My guest today, Megan Starks, has spent 20 years in and out of addiction, interwoven with her spiritual journey. She finally got to the place where she was done. Megan is now over 8 months sober and writes a blog to help change the stigma around addiction. I started reading Megan’s blog on Medium and loved it! So I got in touch to ask her to be on the show. Below are some of the life lessons I took away from our conversation.
“Definitely drank and used because of childhood trauma.”
Megan was and has always been quite spiritual but struggled to go between the light and the darkness. I think we go through some version of light versus dark and then have to make a choice when the darkness gets to be too much. As Megan suggested we all have to go through our own version of The Hero’s Journey and we have to remember we have the power to find the good in our story and provide value to others as a result of finding this good.
“ Anyone who is striving to awaken must go through…”
It was interesting to have a guest on the show speak about the power of the 12 Steps. We have had some guest that don’t align with them, but Megan has been working them for years and believes they are the foundation for spirituality. Before, she would only make it to around 6 months of sobriety. But once she finally became “spiritually bankrupt”, she came out the other side.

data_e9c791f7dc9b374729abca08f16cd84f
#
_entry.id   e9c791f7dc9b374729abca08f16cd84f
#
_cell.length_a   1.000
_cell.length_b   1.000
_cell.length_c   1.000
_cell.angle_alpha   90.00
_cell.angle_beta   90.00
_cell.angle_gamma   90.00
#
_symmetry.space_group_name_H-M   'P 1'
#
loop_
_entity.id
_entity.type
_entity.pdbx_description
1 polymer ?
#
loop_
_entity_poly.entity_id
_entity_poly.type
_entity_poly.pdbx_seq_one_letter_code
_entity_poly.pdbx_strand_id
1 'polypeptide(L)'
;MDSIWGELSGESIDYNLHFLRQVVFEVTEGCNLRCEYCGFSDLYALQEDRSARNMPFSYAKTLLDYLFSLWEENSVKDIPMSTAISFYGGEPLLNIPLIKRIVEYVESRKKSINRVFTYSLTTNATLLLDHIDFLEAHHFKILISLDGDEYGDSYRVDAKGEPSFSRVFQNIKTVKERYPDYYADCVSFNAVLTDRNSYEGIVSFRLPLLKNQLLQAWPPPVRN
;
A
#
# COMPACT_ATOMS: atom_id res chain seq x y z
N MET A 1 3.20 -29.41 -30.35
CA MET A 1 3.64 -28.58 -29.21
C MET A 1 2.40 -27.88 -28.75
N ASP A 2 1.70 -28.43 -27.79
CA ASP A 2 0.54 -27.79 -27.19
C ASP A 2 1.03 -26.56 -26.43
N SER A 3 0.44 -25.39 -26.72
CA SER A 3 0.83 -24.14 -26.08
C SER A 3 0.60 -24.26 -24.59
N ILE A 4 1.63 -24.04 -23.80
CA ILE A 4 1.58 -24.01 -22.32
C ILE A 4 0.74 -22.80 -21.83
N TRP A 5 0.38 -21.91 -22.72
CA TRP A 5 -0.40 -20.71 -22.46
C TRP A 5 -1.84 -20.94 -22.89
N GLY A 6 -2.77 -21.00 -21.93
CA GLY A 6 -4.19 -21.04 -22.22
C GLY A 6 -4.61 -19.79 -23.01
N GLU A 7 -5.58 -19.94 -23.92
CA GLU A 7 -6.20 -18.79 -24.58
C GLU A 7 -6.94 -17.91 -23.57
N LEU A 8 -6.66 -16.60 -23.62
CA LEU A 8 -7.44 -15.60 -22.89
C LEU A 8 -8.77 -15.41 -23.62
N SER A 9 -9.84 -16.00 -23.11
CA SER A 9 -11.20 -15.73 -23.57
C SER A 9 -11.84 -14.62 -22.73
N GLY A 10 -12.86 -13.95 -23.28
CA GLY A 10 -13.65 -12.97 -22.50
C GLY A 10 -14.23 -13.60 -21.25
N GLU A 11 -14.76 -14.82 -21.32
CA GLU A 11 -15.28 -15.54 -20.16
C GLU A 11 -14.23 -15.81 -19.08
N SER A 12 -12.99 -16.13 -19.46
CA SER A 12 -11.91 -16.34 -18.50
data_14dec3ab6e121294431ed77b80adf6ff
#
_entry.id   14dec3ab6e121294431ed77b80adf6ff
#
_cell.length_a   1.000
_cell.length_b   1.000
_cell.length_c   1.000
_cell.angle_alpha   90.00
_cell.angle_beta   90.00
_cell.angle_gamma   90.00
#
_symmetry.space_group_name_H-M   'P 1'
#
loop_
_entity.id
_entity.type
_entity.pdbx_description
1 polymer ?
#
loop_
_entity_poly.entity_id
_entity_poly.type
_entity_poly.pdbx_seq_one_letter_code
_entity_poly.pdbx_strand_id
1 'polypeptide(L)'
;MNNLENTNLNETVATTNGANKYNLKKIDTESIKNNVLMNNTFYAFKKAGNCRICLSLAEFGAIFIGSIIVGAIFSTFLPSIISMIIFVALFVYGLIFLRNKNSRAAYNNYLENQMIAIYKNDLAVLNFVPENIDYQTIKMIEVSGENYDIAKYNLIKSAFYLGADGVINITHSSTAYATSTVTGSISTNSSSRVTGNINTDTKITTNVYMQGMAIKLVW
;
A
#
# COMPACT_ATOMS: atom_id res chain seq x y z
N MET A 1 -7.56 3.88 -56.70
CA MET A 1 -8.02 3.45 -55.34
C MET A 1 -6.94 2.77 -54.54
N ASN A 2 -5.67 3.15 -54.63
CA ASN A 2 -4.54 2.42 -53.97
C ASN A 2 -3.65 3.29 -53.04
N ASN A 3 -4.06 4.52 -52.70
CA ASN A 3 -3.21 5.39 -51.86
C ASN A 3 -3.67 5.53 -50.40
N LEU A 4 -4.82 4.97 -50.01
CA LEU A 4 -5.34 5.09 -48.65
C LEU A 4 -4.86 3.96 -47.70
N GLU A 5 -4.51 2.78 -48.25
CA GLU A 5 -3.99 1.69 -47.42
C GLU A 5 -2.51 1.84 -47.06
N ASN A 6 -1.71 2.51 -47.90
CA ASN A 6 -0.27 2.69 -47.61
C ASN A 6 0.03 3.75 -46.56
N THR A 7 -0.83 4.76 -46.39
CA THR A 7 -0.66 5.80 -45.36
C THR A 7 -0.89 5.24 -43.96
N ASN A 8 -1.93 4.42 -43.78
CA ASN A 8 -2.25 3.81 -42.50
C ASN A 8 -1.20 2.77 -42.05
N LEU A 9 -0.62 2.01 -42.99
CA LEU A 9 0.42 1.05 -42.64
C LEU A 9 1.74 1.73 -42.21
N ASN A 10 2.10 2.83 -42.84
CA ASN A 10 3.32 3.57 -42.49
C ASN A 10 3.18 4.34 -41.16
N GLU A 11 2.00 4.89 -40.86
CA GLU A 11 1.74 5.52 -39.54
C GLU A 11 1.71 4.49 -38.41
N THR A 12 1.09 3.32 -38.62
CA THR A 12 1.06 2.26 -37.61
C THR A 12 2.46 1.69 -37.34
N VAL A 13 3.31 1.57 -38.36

She takes a daily inventory of her resentments which naturally occur. “On a day to day bases, you just clean it up”. Taking responsibility for your part in any situation, rather than being a victim or blaming the other person. This was key to her recovery because it is resentments that cause us to drink.
“We are her co-creating our reality with the other people around us.”
We also spoke about the power of meditation to help your recovery and the fact you are not your thoughts. Suggesting this separation can help you reprogram some of your neural pathways.
We went on to talk about being sober and the struggle to have “fun”. Megan said she wasn’t having fun, she does not date and leads a rather quiet life.
I said in the interview, we need to consider exchanging fun for fulfillment and give back to the world from the pain we have endured. Not to settle for a low-level connection of being on drugs with someone and instead seek out deep and meaningful conversations you’ll remember!
Last but not least we touched on books, some that were mentioned:
Good mentation app:
Go and check out Megan’s blog:
Originally published at lisa.insideaddiction.co.uk